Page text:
‘Bring on Pedrito!’ called the masses. ‘Bring on Pedrito for Henry!’. Yes, Henry was playing. He wasn’t doing much, but he was there and since it was to his place on the Starting XI that Pedrito had been sacrificed, it seemed fitting that it was him who returned to the bench while our Man Boy of the Six Crucial Goals came to solve things.
And then Pep let the team back on the pitch and lo and behold, Pedrito was there! But, wait! So was Henry! And Ibra! And Leo! We should know better than to try and guess Pep’s ideas. A quick headcount was necessary to ascertain that Pedrito had come in to substitute Keita.
We were going to play 4-2-4. It looked dangerous (for us). And it was (for them).
Oh yes, the boys had realised we were losing and that something had to be done about it. The cranked up the rhythm and ignored the midfield completely to concentrate on attacking. Again and again.
And I don’t think that the expression ‘parked the bus’ is appropriate to express what Estudiantes was doing then. This went further than that. They were defending with nine men. Only Boselli stood as far back as the midfield, hoping for one of Verón or Benítez’s crosses and keeping Abidal company, since it was many a time that our Frenchman was the only man left behind as even Puyol and Piqué surged forwards. Every time Estudiantes had to do a throw in, they took almost two minutes to do it. If the ball got to Albil, you could be sure he would take almost a whole minute before he let go of it. They dropped like flies and took their own sweet time getting up. Latin-American football at its finest.
Albil was divine, denying chances to Ibrahimovic, Pedrito, Piqué, even Henry… it didn’t seem as if it was possible for a team to be attacking so much and getting so little out of it. We tried it from CKs, we tried it from mid-distance, we tried it by crossing into the box, we tried it in every possible way and still the scoreboard remained mockingly 0-1.
Clearly something had to be done about it. Bring on another striker! Henry was tired, why not change him?
And Pep nodded and we had a substitution. Yaya Touré for Sergi Busquets.
What? Why? Even I had to admit that Busi was doing it extremely well. And Henry was tired. What was Pep playing at? We were losing!
Three minutes later, Henry got a yellow for diving in front of the box (well deserved, I must admit, although half of Estudiantes should have gotten those as well), and finally Pep consented in bringing him out for Jeffren. Not that I wasn’t happy to see the kid, but it was surprising to say the least to see him making it into the final after not playing since Copa del Rey matches.
Five minutes left of the match. The scoreboard insisted in displaying that horrible 0-1. How many of you wanted to turn off the TV/stream? How many of you remembered Stamford Bridge? How many of you were thinking about the consequences of this defeat?
And then, Pedrito. After an assist, of sorts, by Piqué. In the 89th minute. Just in case your hair hadn’t turned white yet.
The shouting. The celebrations. The excitement. The ‘oh, wait, damn, we haven’t won yet’. The ‘you mean with this we only get to play half an hour more?’.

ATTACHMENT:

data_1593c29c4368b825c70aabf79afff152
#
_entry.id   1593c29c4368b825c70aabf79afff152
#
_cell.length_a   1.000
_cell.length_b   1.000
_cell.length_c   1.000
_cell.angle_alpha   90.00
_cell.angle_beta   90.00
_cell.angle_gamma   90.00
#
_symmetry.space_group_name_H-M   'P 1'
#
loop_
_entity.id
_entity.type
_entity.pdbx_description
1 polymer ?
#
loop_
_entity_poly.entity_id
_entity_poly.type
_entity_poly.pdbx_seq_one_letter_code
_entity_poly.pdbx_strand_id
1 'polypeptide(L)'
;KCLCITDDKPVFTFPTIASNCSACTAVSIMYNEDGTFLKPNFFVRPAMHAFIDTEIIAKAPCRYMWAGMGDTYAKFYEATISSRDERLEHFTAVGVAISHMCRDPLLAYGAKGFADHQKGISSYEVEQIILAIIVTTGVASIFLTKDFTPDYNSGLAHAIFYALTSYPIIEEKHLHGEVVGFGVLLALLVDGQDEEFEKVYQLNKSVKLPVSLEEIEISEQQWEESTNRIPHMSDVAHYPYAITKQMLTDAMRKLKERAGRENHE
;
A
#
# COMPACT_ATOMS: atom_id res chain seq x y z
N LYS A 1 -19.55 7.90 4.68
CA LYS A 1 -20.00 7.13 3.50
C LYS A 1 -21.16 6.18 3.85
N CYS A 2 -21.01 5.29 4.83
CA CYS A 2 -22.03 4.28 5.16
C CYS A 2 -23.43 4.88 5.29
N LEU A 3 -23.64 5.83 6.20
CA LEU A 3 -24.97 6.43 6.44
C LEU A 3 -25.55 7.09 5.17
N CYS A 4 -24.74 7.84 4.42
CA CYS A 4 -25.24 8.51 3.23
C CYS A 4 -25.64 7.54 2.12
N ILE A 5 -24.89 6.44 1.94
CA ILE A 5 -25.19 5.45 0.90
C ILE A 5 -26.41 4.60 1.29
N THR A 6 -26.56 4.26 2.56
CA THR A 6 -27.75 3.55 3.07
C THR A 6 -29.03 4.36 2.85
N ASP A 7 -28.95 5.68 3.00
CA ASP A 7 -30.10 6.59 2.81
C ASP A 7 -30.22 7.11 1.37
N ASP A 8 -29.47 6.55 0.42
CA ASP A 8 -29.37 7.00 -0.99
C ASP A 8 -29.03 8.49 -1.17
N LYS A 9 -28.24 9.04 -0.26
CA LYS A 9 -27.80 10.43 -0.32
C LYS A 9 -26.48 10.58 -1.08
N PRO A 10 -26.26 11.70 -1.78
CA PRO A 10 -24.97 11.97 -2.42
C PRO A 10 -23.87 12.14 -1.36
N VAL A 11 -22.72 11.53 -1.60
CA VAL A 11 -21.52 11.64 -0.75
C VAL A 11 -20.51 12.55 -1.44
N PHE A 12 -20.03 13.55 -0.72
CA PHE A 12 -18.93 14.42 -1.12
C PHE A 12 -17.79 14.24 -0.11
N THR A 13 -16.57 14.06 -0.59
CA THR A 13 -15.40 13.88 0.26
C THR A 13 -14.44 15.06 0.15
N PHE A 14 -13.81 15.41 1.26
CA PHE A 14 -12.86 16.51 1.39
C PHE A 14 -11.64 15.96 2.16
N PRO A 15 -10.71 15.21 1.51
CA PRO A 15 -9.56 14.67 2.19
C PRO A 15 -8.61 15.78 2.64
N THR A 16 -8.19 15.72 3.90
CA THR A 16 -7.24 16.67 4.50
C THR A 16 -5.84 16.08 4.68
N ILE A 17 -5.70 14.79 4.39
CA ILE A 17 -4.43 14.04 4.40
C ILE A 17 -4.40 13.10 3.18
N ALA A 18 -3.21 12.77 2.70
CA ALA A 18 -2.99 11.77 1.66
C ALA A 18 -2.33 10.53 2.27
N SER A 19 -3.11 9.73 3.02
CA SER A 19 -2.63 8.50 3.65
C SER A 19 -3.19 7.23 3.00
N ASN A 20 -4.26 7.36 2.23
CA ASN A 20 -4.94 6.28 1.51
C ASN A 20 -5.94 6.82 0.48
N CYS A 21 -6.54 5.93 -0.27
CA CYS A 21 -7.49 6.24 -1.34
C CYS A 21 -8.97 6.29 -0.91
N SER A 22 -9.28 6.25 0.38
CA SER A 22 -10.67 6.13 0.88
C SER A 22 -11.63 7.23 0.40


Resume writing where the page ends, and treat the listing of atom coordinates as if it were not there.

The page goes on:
But things had changed. Estudiantes, for one, were absolutely exhausted, after the effort of holding back the barrage of Barça attacks of which the second half had consisted. You could see Verón, bathed in sweat, still trying so hard to get there, to make the move, but finding he couldn’t.
And with Yaya to keep away any possibility of an Estudiantes counterattack, and fresh enough to move forwards when he needed to, and with Jeffren doing wonders where Henry had been merely ordinary, it was a matter of time (and yes, a bit of luck) until it happened again.
But it did happen. And it was Leo Messi who made it happen. It was possibly not the most elegant goal of his career (although now the Spanish journalists are insisting he scored ‘with his heart’ or with ‘the Barça crest’), but he scored. From an Alves cross too low to try a header, Messi threw himself forwards and pushed the ball with his chest for it to bounce past Albil (according to the guys at the front page, he Supermanned it).
Ten minutes left. Ibra, Jeffren and Pedrito were still trying for the third, but it was Estudiantes who had the best chance to score, first with a CK that Valdés just managed to stop before the linier realised it was offsides, and then with a free kick which Desábato sent less than a handbreadth away from Valdés’ far post.
And then the referee blew his whistle to signal the end of the match and it was ours.
Bronze Ball of the tournament to Xavi. Gold Ball of the tournament to Leo Messi. And the 2009 Club World Cup to FC Barcelona, to seal the end of a year that had brought more happiness to us culés than even the more optimistic of us could dream when we heard that Pep Guardiola had been signed as Barça’s coach (Ramzi has said it better than I ever could).
Pep cried. Watching him cry, I cried. Culés everywhere were muttering things like, ‘I can’t believe it’, ‘We’ve won, right?’ and ‘Six… six…’. Even stalwart more-Madridista-than-thou newspaper Marca had this to say about it:
I’m not going to grade the players this time. I’d probably give them all a 10 (well, except perhaps Henry).
But I’ll leave you with this, the commemorative shirt that players wore for the party after the match, here modelled by our very captain.
VISCA EL BARÇA!